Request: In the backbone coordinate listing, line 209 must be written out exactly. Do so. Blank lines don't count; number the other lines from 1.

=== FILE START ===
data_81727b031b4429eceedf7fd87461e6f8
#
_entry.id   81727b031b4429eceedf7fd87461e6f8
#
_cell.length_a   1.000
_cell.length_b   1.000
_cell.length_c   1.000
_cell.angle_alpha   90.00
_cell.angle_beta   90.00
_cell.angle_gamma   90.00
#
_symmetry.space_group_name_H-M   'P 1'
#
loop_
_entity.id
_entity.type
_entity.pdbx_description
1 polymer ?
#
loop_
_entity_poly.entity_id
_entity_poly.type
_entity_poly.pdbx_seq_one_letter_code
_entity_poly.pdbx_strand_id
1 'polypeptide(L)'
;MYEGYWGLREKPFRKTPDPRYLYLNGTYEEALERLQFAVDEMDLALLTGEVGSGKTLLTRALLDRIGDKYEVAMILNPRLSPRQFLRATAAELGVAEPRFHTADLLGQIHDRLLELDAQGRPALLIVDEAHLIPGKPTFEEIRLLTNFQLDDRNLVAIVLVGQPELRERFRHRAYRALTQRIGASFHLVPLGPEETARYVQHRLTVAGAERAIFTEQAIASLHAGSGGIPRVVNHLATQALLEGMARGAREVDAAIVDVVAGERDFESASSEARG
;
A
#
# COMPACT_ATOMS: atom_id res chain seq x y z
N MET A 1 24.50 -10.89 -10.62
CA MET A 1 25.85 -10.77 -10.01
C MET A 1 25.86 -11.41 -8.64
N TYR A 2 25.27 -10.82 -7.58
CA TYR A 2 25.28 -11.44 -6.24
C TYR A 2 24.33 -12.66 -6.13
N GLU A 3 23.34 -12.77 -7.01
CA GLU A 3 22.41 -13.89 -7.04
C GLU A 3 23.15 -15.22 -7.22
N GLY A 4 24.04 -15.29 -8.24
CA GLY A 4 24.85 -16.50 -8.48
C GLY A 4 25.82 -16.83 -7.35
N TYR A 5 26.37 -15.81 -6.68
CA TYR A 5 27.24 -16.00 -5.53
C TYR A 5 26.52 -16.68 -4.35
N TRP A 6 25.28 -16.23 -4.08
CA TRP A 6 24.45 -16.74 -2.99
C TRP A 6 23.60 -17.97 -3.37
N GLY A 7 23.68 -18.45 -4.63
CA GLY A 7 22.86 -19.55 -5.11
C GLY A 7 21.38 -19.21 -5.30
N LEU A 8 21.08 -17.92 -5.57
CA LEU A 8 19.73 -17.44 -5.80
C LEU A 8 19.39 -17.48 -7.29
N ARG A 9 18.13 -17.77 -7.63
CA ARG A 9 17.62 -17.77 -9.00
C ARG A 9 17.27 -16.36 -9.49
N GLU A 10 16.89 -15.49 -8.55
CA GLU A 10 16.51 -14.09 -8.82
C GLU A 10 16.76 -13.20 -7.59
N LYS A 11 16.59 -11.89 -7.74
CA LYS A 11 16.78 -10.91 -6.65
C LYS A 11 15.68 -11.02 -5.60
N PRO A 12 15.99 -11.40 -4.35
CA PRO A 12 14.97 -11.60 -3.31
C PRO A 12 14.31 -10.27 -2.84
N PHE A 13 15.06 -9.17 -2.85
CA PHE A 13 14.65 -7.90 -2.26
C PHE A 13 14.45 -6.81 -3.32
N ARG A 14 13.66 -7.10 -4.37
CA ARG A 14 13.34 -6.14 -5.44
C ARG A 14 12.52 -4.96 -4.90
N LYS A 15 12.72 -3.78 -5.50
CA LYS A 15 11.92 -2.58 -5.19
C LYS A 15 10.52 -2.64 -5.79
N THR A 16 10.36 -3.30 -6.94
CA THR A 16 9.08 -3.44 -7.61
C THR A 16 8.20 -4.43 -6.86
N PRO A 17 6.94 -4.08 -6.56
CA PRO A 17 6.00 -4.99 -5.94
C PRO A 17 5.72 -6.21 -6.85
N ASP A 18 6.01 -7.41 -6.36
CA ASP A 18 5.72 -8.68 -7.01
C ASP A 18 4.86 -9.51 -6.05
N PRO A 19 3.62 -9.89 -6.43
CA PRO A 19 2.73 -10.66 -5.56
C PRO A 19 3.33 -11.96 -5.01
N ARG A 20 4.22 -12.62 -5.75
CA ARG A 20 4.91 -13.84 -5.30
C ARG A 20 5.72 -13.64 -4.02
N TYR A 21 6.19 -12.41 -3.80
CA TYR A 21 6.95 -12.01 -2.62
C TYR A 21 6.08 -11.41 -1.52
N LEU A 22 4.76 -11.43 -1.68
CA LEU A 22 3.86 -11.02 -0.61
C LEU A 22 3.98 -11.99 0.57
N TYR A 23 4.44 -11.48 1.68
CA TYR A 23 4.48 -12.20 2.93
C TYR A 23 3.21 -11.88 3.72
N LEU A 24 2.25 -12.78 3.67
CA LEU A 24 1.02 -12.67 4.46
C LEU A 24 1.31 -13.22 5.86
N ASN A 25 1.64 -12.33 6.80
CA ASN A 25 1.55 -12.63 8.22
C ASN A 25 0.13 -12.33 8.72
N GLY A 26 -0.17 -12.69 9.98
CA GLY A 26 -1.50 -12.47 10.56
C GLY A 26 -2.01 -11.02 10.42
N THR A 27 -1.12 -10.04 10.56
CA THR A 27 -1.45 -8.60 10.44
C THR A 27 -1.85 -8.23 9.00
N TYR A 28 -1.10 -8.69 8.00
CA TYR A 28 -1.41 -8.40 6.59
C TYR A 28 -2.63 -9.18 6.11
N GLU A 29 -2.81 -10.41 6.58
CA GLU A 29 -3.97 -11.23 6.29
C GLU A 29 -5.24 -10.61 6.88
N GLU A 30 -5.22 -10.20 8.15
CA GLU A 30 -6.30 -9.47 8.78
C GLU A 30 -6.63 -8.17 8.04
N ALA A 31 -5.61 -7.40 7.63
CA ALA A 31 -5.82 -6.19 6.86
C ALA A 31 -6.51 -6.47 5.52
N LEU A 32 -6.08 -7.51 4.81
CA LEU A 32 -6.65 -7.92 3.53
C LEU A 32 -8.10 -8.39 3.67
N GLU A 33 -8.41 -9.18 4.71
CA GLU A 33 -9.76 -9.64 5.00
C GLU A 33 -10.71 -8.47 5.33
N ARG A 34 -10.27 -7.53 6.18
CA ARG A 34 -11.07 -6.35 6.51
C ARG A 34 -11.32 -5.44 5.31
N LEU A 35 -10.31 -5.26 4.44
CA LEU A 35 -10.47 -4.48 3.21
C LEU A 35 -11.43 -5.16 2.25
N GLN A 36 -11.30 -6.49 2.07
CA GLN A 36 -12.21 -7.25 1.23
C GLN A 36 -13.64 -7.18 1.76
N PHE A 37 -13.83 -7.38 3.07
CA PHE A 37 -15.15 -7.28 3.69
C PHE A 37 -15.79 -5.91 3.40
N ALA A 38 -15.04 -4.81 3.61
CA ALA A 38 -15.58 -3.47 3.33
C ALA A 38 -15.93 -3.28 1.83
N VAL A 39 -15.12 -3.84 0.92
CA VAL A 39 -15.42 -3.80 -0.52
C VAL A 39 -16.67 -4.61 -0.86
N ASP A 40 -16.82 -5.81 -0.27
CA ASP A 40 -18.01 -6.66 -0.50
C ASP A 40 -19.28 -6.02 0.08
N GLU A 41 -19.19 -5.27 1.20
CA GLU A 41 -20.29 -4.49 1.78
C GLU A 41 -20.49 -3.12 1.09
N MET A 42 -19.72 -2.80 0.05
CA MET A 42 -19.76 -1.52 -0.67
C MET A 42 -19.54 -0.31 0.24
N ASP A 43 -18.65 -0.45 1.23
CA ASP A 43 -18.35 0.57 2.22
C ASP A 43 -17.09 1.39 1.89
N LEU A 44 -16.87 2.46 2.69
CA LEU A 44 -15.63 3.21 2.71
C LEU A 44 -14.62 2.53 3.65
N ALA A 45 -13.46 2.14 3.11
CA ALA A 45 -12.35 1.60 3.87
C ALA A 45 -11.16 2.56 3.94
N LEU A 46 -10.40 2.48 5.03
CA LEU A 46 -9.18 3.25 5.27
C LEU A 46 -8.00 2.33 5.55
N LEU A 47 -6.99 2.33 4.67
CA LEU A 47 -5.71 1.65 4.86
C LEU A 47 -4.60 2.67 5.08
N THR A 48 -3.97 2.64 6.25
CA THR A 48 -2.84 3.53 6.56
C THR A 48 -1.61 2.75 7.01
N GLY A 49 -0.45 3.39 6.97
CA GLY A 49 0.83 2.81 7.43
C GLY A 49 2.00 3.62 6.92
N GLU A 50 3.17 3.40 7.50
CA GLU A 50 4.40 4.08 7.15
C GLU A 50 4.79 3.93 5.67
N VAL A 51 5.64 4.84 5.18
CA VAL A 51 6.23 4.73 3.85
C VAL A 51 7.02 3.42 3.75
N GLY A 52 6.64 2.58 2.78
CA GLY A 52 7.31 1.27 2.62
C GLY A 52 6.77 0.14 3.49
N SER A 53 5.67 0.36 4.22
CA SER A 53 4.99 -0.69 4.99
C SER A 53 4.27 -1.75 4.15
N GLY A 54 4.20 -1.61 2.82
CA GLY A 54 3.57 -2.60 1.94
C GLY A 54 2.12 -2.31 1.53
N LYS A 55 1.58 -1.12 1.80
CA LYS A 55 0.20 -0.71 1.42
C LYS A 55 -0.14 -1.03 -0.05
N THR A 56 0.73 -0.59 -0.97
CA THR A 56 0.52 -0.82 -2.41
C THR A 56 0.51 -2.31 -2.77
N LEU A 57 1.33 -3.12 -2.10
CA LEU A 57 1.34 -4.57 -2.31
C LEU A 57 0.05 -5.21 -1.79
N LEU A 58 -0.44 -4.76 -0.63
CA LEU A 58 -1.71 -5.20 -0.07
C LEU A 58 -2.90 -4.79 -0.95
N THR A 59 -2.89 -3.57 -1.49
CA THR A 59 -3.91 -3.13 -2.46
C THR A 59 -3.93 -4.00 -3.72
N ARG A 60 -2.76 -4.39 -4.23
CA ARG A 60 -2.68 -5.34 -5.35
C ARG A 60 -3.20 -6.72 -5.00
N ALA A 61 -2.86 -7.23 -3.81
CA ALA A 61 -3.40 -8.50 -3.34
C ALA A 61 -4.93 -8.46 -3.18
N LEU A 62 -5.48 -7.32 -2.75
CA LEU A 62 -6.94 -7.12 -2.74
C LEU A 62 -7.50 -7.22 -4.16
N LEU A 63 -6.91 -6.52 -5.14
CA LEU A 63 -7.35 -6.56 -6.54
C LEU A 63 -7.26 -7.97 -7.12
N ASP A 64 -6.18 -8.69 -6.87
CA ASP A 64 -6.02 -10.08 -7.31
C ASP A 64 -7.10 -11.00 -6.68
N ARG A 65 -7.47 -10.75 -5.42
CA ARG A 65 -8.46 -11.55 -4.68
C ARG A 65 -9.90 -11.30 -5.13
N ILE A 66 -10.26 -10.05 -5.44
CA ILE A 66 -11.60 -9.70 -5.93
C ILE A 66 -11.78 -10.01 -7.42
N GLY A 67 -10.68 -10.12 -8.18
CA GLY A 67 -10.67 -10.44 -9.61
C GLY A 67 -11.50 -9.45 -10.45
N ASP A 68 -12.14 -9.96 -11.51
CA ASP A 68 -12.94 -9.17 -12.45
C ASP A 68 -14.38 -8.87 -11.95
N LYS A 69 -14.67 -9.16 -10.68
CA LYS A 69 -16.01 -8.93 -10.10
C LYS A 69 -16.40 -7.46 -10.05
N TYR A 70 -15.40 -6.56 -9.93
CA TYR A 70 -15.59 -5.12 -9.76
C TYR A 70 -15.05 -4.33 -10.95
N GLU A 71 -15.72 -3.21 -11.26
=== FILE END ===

CA ARG A 60 -2.68 -5.34 -5.35